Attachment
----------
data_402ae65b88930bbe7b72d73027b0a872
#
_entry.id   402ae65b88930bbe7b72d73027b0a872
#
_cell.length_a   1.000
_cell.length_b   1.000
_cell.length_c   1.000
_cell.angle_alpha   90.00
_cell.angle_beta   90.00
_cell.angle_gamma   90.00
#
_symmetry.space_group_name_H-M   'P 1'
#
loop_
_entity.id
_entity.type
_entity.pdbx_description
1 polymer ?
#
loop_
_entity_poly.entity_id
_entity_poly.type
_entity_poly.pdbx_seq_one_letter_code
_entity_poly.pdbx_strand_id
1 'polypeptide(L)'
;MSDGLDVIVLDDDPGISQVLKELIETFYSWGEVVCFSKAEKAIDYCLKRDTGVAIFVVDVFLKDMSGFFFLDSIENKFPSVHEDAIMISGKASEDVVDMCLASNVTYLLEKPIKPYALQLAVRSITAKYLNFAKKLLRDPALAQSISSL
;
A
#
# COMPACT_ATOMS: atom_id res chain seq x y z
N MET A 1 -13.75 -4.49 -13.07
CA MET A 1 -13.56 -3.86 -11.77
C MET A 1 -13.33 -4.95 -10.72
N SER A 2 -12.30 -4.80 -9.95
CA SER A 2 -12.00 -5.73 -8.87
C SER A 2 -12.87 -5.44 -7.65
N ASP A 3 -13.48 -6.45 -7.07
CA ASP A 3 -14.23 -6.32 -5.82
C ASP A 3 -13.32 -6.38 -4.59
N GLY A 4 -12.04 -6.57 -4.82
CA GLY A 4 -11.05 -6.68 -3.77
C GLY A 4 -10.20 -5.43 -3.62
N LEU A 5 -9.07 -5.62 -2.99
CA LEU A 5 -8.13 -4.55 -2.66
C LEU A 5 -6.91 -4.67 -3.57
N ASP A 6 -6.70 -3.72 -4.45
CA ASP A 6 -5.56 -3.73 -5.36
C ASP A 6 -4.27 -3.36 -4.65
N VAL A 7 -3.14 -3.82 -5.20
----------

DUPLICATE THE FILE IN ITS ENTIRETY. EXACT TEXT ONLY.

data_402ae65b88930bbe7b72d73027b0a872
#
_entry.id   402ae65b88930bbe7b72d73027b0a872
#
_cell.length_a   1.000
_cell.length_b   1.000
_cell.length_c   1.000
_cell.angle_alpha   90.00
_cell.angle_beta   90.00
_cell.angle_gamma   90.00
#
_symmetry.space_group_name_H-M   'P 1'
#
loop_
_entity.id
_entity.type
_entity.pdbx_description
1 polymer ?
#
loop_
_entity_poly.entity_id
_entity_poly.type
_entity_poly.pdbx_seq_one_letter_code
_entity_poly.pdbx_strand_id
1 'polypeptide(L)'
;MSDGLDVIVLDDDPGISQVLKELIETFYSWGEVVCFSKAEKAIDYCLKRDTGVAIFVVDVFLKDMSGFFFLDSIENKFPSVHEDAIMISGKASEDVVDMCLASNVTYLLEKPIKPYALQLAVRSITAKYLNFAKKLLRDPALAQSISSL
;
A
#
# COMPACT_ATOMS: atom_id res chain seq x y z
N MET A 1 -13.75 -4.49 -13.07
CA MET A 1 -13.56 -3.86 -11.77
C MET A 1 -13.33 -4.95 -10.72
N SER A 2 -12.30 -4.80 -9.95
CA SER A 2 -12.00 -5.73 -8.87
C SER A 2 -12.87 -5.44 -7.65
N ASP A 3 -13.48 -6.45 -7.07
CA ASP A 3 -14.23 -6.32 -5.82
C ASP A 3 -13.32 -6.38 -4.59
N GLY A 4 -12.04 -6.57 -4.82
CA GLY A 4 -11.05 -6.68 -3.77
C GLY A 4 -10.20 -5.43 -3.62
N LEU A 5 -9.07 -5.62 -2.99
CA LEU A 5 -8.13 -4.55 -2.66
C LEU A 5 -6.91 -4.67 -3.57
N ASP A 6 -6.70 -3.72 -4.45
CA ASP A 6 -5.56 -3.73 -5.36
C ASP A 6 -4.27 -3.36 -4.65
N VAL A 7 -3.14 -3.82 -5.20